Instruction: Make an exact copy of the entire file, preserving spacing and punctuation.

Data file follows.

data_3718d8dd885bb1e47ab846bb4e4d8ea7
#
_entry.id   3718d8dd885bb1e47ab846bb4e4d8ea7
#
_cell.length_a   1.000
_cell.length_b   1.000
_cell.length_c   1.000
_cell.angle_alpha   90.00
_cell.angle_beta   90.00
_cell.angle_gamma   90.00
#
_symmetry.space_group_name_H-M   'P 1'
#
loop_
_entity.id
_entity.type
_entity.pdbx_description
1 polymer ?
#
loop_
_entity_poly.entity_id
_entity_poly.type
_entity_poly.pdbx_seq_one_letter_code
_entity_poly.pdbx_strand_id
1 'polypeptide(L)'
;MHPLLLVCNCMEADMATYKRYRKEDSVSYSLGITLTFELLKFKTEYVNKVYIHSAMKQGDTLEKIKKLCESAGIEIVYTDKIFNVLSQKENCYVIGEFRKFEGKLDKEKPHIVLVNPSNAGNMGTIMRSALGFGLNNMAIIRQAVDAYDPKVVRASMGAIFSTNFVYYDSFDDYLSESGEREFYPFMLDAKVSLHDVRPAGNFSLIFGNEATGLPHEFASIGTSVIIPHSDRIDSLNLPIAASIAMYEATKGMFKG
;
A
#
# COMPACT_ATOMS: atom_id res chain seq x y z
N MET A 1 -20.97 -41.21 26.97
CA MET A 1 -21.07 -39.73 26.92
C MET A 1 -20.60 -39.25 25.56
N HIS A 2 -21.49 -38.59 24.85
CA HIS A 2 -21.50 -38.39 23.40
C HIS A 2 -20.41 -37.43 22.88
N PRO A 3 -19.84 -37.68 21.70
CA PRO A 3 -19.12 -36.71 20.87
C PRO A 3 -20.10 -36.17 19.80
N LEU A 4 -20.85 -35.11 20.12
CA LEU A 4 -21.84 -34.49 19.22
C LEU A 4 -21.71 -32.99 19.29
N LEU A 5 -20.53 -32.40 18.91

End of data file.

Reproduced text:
data_3718d8dd885bb1e47ab846bb4e4d8ea7
#
_entry.id   3718d8dd885bb1e47ab846bb4e4d8ea7
#
_cell.length_a   1.000
_cell.length_b   1.000
_cell.length_c   1.000
_cell.angle_alpha   90.00
_cell.angle_beta   90.00
_cell.angle_gamma   90.00
#
_symmetry.space_group_name_H-M   'P 1'
#
loop_
_entity.id
_entity.type
_entity.pdbx_description
1 polymer ?
#
loop_
_entity_poly.entity_id
_entity_poly.type
_entity_poly.pdbx_seq_one_letter_code
_entity_poly.pdbx_strand_id
1 'polypeptide(L)'
;MHPLLLVCNCMEADMATYKRYRKEDSVSYSLGITLTFELLKFKTEYVNKVYIHSAMKQGDTLEKIKKLCESAGIEIVYTDKIFNVLSQKENCYVIGEFRKFEGKLDKEKPHIVLVNPSNAGNMGTIMRSALGFGLNNMAIIRQAVDAYDPKVVRASMGAIFSTNFVYYDSFDDYLSESGEREFYPFMLDAKVSLHDVRPAGNFSLIFGNEATGLPHEFASIGTSVIIPHSDRIDSLNLPIAASIAMYEATKGMFKG
;
A
#
# COMPACT_ATOMS: atom_id res chain seq x y z
N MET A 1 -20.97 -41.21 26.97
CA MET A 1 -21.07 -39.73 26.92
C MET A 1 -20.60 -39.25 25.56
N HIS A 2 -21.49 -38.59 24.85
CA HIS A 2 -21.50 -38.39 23.40
C HIS A 2 -20.41 -37.43 22.88
N PRO A 3 -19.84 -37.68 21.70
CA PRO A 3 -19.12 -36.71 20.87
C PRO A 3 -20.10 -36.17 19.80
N LEU A 4 -20.85 -35.11 20.12
CA LEU A 4 -21.84 -34.49 19.22
C LEU A 4 -21.71 -32.99 19.29
N LEU A 5 -20.53 -32.40 18.91